Rubescent Reverie

Any human anywhere will blossom in a hundred unexpected talents and capacities simply by being given the opportunity to do so.
— Doris Lessing

Rubescent Reverie, 2015-2016

In a space between tourist snapshot and landscape photograph, the aim with these prints of Washington DC’s famous cherry trees in blossom is to communicate the ephemeral feeling experienced in the presence of transition from winter slumber to summer awakening.


The first spring rays wash

their skin sending predawn chills

skittering away.


Pinnacle of a new day,

before teeming crowds beset them,

before small hands tug at creaky limbs,

soft fingers lifted from their subtle perch.


Soon sun's long, high slog,

shifting shadows mark




'til tired reverie take them,

but now all is new energy,

and laughing smiles at dawn.

Never say there is nothing beautiful in the world anymore. There is always something to make you wonder in the shape of a tree, the trembling of a leaf.
— Albert Schweitzer

Trees - Color

A good chunk of my early life was spent in the company of trees in the forested mountains of northern Pennsylvania where walnut, apple, pear, pine and birch populated our farmhouse yard. Whether climbing them with aplomb, lazing about in their grassy shade, or building houses in their spindly limbs, they were like older siblings: a steady, guiding presence helping me to places I could not inhabit on my own. Little wonder then that when I began making photographs, trees naturally emerged as a subject. Everywhere I go, I try and talk to the trees.

These images are available as inkjet prints on Hahnemuhle Fine Art paper. They come matted and ready to frame in standard sizes. Please visit the Print Shop for more details.

Trees - Black and White

Let us learn to appreciate there will be times when the trees will be bare, and look forward to the time when we may pick the fruit.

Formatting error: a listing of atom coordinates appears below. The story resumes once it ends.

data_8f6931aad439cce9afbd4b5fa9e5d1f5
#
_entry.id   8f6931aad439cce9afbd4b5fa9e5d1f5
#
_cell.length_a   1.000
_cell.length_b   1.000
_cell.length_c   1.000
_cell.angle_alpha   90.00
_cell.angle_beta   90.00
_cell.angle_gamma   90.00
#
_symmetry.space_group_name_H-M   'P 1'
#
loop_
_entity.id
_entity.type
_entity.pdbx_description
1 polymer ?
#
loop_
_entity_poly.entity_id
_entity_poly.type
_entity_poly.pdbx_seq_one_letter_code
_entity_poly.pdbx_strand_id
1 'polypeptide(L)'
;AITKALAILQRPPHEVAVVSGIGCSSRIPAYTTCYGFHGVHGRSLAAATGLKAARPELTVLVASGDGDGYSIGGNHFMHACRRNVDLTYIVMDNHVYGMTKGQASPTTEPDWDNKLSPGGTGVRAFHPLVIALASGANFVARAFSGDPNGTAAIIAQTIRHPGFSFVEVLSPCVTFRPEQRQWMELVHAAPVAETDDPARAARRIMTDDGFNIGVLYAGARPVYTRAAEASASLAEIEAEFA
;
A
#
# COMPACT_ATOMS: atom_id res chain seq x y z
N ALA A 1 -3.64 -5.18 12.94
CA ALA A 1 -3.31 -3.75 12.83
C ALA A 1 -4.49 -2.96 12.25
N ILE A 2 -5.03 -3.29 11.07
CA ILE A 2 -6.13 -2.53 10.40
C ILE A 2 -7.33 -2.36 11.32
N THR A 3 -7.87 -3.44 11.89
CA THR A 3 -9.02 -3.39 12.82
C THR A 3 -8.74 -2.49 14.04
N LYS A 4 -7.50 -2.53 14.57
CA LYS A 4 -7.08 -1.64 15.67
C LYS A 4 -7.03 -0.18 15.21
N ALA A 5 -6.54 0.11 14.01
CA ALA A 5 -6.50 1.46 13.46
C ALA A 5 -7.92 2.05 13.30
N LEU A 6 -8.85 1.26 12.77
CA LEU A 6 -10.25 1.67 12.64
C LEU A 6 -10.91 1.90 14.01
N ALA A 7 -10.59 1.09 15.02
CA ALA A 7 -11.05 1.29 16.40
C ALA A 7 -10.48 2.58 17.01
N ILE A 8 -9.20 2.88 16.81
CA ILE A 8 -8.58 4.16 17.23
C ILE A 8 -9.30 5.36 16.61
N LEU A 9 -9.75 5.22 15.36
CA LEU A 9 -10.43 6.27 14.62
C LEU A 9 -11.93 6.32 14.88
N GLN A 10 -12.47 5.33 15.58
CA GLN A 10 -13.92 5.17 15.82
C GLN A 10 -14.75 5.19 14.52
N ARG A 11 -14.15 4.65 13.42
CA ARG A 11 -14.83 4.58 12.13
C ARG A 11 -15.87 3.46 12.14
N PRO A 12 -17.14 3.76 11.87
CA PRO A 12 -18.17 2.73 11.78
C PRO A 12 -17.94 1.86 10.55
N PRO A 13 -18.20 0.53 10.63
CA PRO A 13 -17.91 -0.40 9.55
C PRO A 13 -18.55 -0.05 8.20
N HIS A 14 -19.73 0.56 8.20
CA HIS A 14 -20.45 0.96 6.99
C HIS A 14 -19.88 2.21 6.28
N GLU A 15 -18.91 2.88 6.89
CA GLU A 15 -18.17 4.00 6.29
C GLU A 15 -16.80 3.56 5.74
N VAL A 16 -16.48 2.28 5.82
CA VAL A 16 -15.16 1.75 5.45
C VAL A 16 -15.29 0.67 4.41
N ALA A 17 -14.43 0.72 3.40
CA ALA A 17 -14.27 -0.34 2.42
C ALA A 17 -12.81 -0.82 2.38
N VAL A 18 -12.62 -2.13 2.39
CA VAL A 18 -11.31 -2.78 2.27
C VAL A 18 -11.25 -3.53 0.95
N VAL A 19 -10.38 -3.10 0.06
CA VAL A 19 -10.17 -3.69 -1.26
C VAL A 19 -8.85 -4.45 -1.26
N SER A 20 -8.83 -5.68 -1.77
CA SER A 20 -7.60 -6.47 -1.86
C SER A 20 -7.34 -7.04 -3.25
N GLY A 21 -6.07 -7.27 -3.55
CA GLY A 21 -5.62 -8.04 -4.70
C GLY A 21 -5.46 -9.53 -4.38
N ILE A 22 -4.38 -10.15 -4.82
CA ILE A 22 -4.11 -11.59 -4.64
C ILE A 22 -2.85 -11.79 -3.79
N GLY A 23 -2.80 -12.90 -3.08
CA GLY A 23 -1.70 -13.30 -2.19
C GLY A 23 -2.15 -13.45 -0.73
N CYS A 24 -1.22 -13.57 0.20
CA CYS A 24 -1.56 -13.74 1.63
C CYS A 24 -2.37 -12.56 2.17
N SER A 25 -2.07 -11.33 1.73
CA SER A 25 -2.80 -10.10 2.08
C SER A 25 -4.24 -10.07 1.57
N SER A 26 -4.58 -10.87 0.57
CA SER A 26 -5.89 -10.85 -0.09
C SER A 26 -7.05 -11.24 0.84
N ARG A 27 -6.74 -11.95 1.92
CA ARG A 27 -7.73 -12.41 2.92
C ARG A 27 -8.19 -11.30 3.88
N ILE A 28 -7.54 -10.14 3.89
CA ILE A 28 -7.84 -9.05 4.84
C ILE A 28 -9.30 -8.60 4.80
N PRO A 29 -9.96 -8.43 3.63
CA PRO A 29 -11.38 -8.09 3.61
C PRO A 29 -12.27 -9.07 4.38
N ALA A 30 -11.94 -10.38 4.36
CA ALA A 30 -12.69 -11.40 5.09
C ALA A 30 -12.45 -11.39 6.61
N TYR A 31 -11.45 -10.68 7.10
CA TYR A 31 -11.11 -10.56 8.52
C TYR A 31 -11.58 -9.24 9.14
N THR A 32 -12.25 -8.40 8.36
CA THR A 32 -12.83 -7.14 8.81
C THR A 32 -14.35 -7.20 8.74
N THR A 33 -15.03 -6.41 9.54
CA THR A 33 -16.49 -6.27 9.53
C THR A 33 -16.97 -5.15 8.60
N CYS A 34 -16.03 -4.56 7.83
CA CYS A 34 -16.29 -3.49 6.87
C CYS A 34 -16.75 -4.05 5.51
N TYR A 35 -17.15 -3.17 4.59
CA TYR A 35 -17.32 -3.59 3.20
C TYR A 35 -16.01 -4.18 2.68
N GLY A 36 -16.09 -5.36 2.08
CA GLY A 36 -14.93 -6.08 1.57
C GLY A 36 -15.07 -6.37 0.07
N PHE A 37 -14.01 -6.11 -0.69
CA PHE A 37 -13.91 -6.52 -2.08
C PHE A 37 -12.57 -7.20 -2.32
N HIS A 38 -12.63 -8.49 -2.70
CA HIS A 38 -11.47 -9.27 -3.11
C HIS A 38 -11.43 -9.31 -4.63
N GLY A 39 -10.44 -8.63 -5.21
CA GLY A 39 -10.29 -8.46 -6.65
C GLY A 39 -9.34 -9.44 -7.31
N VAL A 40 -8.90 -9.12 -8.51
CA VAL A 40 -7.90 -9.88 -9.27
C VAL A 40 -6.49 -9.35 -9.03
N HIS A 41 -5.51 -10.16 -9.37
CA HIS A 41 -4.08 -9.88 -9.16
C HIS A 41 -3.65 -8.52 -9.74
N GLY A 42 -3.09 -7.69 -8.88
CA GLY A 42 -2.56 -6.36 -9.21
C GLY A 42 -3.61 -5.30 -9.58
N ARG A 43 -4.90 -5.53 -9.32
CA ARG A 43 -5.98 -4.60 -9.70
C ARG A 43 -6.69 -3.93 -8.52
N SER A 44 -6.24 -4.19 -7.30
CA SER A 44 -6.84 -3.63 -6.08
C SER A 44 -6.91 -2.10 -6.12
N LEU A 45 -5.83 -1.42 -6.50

— Anton Chekhov

My goal with this series is to use light and composition to highlight the beauty of trees and explore as many aspects of general tree-ness as possible, creating a narrative at the level of an archetype or Platonic ideal. Looking at how they grow and adapt to the environment, and how I experience that relationship, is part of the discovery for me. Because this project sprouts from my own history, I want to both ensure a link to historical photographic processes and feel tangible objects in my hands the way I once felt the bark beneath my palms as I clambered along branches reaching for the sky.

Likely thousands of trees have graced my lens, but it was in creating a set of three framed prints as a Christmas present for my younger sister that the idea for this portfolio first took shape. In choosing to expand upon that gift and create a larger body of work, I began by mining previous output. But I wanted to formalize the project with a set of specific parameters, so while a small number of the final pieces began as exposed film before this portfolio was conceived, all of the prints are executed specifically for this project and conform with several guidelines established for the series as a whole.

Many of these considerations are based on material and history. For one, creating these images with black and white film is important because 1) film has an inherent grain structure that I feel complements the materiality of the subject, and 2) I feel that in this instance color detracts from the graphic qualities of line and form that showcase the beautiful essence of the subjects. In order for this work to connect with that material nature, it had to culminate in a set of physical prints on paper, and a wooden frame structure comprising the enclosure for the portfolio.

The final product will comprises a portfolio limited to an edition of only 5 copies. Each will contain a set of 8"x8" silver gelatin prints, matted to 12"x12" and housed in a handmade enclosure. More details will be posted on the blog when it is completed.